[Editor's note: This excerpt from The Quants, by Scott Patterson (Crown Business, 2010), describes the 2006 Wall Street Poker Night Tournament, which featured professional poker players T. J. Cloutier and Clonie Gowen. It also featured several powerful money managers representing a new kind of Wall Streeter, the math-savvy investors known as "quants." The quants in attendance that night in 2006 included Peter Muller of Morgan Stanley, Ken Griffin of Citadel Investment Group, Cliff Asness of AQR Capital Management, Boaz Weinstein of Deutsche Bank and Jim Simons of Renaissance Technologies.]
No matter how hard they might play elsewhere, no poker game mattered more than when the gamblers around the table were their fellow quants. It was more than a battle of wits over massive pots—it was a battle of enormous egos. Every day they went head-to-head on Wall Street, facing off in a computerized game of high-stakes poker in financial markets around the globe, measuring one another's wins and losses from afar, but here was a chance to measure their mettle face-to-face. Each had his own particular strategy for beating the market. Griffin specialized in finding cheap bonds through mathematical formulas, or, via the same logic, cheap, down-on-their-luck companies ripe for the picking. Muller liked to buy and sell stocks at a superfast pace using Morgan Stanley's high-powered computers. Asness used historical tests of market trends going back decades to detect hidden patterns no one else knew about. Weinstein was a wizard with credit derivatives—securities whose value derives from some underlying asset, such as a stock or a bond. Weinstein was especially adept with a newfangled derivative known as a credit default swap, which is essentially an insurance policy on a bond.
Regardless of which signature trade each man favored, they had something far more powerful in common: an epic quest for an elusive, ethereal quality the quants sometimes referred to in hushed, reverent tones as the Truth.
The Truth was a universal secret about the way the market worked that could only be discovered through mathematics. Revealed through the study of obscure patterns in the market, the Truth was the key to unlocking billions in profits. The quants built giant machines— turbocharged computers linked to financial markets around the globe—to search for the Truth, and to deploy it in their quest to make untold fortunes. The bigger the machine, the more Truth they knew, and the more Truth they knew, the more they could bet. And from that, they reasoned, the richer they'd be. Think of white-coated scientists building ever more powerful devices to replicate conditions at the moment of the Big Bang to understand the forces at the root of creation. It was about money, of course, but it was also about proof. Each added dollar was another tiny step toward proving they had fulfilled their academic promise and uncovered the Truth.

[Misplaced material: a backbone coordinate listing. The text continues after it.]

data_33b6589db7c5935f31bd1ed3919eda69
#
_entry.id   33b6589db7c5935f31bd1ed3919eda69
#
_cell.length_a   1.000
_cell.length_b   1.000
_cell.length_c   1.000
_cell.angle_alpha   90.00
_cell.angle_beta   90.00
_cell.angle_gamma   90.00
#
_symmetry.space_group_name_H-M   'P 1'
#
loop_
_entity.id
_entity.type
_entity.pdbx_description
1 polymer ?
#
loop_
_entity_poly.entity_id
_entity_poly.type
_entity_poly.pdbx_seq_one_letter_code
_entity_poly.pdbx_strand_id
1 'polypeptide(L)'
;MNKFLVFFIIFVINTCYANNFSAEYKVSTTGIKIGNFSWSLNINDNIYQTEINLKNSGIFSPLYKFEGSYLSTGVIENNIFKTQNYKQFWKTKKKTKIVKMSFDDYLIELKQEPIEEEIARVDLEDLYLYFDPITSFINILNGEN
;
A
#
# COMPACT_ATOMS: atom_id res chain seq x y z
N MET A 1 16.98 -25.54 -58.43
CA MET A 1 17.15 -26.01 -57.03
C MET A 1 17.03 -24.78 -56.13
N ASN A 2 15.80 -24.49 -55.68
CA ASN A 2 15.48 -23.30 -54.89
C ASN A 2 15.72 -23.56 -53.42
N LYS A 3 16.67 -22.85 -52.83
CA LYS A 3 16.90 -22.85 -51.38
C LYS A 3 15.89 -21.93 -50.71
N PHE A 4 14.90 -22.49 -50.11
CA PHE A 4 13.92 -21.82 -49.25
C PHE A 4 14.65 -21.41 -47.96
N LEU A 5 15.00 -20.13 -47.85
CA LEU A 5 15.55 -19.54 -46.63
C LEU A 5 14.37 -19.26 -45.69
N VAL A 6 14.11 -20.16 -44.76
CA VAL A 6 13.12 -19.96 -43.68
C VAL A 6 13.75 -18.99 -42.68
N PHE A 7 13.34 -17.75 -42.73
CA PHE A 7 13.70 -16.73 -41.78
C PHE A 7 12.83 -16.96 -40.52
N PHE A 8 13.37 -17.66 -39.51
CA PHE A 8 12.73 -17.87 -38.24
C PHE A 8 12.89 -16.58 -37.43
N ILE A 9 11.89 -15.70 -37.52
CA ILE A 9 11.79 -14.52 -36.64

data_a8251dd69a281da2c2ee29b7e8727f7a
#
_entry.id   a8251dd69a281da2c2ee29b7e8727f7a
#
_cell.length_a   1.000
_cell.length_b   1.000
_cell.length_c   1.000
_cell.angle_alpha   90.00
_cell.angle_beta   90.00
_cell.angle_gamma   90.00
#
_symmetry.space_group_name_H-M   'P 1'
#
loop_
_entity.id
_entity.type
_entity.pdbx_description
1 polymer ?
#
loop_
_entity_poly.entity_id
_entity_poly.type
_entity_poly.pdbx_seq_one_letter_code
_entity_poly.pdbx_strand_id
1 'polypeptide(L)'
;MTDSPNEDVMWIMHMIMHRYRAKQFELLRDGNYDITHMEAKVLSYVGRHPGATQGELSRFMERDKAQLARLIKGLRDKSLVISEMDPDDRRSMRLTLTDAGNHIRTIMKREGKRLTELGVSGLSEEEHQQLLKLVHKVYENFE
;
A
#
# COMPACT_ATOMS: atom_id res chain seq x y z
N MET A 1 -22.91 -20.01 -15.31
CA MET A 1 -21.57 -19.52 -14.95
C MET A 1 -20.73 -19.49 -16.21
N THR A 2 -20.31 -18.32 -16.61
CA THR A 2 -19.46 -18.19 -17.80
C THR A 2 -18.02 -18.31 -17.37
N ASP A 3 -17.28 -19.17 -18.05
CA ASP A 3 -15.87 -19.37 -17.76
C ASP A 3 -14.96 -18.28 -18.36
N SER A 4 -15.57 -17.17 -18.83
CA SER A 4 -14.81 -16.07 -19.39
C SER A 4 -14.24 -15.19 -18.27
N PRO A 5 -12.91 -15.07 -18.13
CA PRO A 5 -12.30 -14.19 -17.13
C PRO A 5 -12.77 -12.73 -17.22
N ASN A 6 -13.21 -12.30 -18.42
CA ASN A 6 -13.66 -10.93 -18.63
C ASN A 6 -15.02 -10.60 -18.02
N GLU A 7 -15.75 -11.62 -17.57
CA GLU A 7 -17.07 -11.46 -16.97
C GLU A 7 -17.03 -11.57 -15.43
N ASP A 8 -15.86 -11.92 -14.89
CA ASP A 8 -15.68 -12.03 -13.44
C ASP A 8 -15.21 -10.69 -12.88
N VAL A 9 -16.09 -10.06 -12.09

The quants created a name for the Truth, a name that smacked of cabalistic studies of magical formulas: alpha. Alpha is a code word for an elusive skill certain individuals are endowed with that gives them the ability to consistently beat the market. It is used in contrast with another Greek term, beta, which is shorthand for plain-vanilla market returns anyone with half a brain can achieve.
To the quants, beta is bad, alpha is good. Alpha is the Truth. If you have it, you can be rich beyond your wildest dreams.
The notion of alpha, and its ephemeral promise of vast riches, was everywhere in the hedge fund world. The trade magazine of choice for hedge funds was called Alpha. A popular website frequented by the hedge fund community was called Seeking Alpha. Several of the quants in the room had already laid claim, in some form or another, to the possession of alpha. Asness named his first hedge fund, hatched inside Goldman in the mid-1990s, Global Alpha. Before moving on to Morgan in 1992, Muller had helped construct a computerized investing system called Alphabuilder for a quant farm in Berkeley called BARRA. An old poster from a 1960s film noir by Jean-Luc Godard called Alphaville hung on the walls of PDT's office in Morgan's midtown Manhattan headquarters.
But there was always a worry haunting the beauty of the quants' algorithms. Perhaps their successes weren't due to skill at all. Perhaps it was all just dumb luck, fool's gold, a good run that could come to an end on any given day. What if the markets weren't predictable? What if their computer models didn't always work? What if the truth wasn't knowable? Worse, what if there wasn't any Truth?
In their day jobs, as they searched for the Truth, channeling their hidden alpha nerds, the quants were isolated in their trading rooms and hedge funds. At the poker table, they could look one another in the eye, smiling over their cards as they tossed another ten grand worth of chips on the table and called, looking for the telltale wince of the bluffer. Sure, it was a charity event. But it was also a test. Skill at poker meant skill at trading. And it potentially meant something even more: the magical presence of alpha.